Wordnik notes that this approach may not work universally, but why shouldn't it be the first attempt in most instances? They say it best themselves:

From our point of view, this was the best possible outcome. We defended our trademark; we met a cool, kindred-spirit developer and had a fun conversation; and we found a new word game to play (and possibly gained another API client). And it’s likely none of this would have happened if we’d sent a pissy email, guns blazing.

Let's hear it for kindness and sanity.

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Comments on “How To Resolve A Trademark Issue Politely & Without Legal Threats”

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Ninja (profile) says:

Simply epically amazing! It’s a very human trait: once you are threatened or criticized in anyway you assume a very defensive position and things tend to be much harder for both sides. What they did here was to disarm the developer and get an ally which indeed is the best outcome ever.

Copyright, trademark, patents are not meant to be used as extortion tools as they are being used today. They are meant specifically for the cases where there’s both wrongdoing (as in on purpose) AND refusal to cooperate. Obviously wrongdoing is up to subjectivity but in any case it is the way to go. Kudos for the company and hopefully others will follow the example.

AG Wright (profile) says:

But what about the unemployed lawyers?

OK that is really cynical but how will lawyers be able to charge huge hourly rates if people are REASONABLE about things?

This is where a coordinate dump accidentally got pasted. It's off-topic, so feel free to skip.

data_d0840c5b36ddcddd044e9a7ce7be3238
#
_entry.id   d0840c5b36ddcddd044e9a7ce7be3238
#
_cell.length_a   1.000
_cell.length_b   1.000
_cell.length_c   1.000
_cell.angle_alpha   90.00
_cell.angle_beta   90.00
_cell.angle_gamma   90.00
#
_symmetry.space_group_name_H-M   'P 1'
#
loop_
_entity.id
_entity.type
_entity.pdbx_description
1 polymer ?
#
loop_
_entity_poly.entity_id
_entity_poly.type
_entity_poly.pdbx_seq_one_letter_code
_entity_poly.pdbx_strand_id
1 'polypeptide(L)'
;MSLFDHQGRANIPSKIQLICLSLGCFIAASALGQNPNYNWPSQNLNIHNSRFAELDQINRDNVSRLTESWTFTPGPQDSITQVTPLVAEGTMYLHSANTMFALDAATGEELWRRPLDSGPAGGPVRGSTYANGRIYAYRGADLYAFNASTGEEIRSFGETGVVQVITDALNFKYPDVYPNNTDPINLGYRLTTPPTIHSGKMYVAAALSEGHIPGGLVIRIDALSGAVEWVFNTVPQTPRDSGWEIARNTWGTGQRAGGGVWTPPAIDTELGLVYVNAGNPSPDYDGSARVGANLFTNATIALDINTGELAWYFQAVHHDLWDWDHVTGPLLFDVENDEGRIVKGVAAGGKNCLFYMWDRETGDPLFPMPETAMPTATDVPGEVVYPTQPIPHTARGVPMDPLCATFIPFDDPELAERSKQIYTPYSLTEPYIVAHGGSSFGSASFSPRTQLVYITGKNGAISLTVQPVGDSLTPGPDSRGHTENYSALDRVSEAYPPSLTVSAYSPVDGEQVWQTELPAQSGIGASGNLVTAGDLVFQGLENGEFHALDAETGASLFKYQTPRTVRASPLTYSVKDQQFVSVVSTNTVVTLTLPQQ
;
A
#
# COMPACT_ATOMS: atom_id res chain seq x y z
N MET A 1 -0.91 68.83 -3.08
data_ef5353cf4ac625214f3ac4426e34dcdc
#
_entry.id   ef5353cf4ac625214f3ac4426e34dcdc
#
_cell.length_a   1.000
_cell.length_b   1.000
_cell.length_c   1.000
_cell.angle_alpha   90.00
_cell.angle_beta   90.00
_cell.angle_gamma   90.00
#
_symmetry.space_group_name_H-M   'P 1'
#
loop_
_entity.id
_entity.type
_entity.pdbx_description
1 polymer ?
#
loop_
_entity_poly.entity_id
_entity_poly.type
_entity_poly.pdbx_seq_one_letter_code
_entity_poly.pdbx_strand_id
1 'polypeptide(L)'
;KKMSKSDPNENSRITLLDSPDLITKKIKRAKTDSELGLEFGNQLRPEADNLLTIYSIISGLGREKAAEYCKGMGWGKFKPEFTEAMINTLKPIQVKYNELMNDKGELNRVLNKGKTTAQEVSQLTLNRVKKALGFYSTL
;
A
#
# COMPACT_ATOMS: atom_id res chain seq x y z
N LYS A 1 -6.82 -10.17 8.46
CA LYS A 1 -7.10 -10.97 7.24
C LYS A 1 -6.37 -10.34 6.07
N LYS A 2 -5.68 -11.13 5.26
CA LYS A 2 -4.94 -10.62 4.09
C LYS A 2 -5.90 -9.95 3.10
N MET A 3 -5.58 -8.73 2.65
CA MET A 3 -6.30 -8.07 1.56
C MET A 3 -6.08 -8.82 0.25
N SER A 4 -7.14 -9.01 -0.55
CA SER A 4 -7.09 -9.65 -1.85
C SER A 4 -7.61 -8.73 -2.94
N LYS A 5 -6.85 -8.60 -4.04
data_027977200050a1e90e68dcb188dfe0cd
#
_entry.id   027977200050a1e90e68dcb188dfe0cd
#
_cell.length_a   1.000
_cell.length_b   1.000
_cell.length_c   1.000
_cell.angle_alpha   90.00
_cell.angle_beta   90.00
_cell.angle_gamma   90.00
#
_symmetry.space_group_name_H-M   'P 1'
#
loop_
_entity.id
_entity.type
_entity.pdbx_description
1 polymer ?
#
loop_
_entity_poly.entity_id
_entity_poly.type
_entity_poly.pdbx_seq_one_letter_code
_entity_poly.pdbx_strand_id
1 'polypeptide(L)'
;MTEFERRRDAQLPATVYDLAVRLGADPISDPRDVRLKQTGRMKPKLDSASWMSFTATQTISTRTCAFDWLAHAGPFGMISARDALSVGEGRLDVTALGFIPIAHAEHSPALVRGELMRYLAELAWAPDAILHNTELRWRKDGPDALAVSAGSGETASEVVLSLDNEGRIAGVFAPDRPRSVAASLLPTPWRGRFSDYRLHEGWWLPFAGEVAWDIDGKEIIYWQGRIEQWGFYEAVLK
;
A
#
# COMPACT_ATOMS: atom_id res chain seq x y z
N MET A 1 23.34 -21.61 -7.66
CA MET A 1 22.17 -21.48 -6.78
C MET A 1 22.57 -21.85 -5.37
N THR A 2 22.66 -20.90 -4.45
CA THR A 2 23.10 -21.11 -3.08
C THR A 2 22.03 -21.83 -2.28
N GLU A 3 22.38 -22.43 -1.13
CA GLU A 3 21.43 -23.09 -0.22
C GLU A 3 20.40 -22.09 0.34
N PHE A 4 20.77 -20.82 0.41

The entire economy may crash. The housing industry won’t build multimillion dollar houses. Luxury car dealers may go out of business. The consequences could end our entire civilization.

Anonymous Coward says:

Re: But what about the unemployed lawyers?

And it is not only the lawyers themselves; by addressing the issue in this manner they also deprive the lawyer’s caterers their income, as well as the cleaning crew of the lawyers’ offices, and countless other people!

How dare these people deprive so many people of they hard-earned income. They should be fined heavily, and a general levy should be raised to compensate for all the losses when issues are resolved without involving lawyers.

Anonymous Coward says:

Russians because of the level of corruption there use extensively dash cams in their cars, to avoid not only corrupt law enforcement but others trying to make a buck dishonestly.

What we do need is the equivalent of a dash-cam for IP laws, where people can see who that person making the claims are.

IPSearchLight could be a name for such system.

Collect and record all the data from any case, relevant or not at the moment and start compiling a database and upload it to somewhere.

So when people get in trouble they can see if the guy doing it has done it before, how many times he won and how many times he lost, what made him win and what made him lose.

Anonymous Coward says:

What’s up with this Tim? I come to TechDirt to have my soul crushed by examples of government overreach on **AA properties and public domain killer drones.

None of these make me feel fuzzy on the inside, feel good stories.

This post actually made me smile, instead of slowly killing more of my hope and sanity.

For shame.

PaulT (profile) says: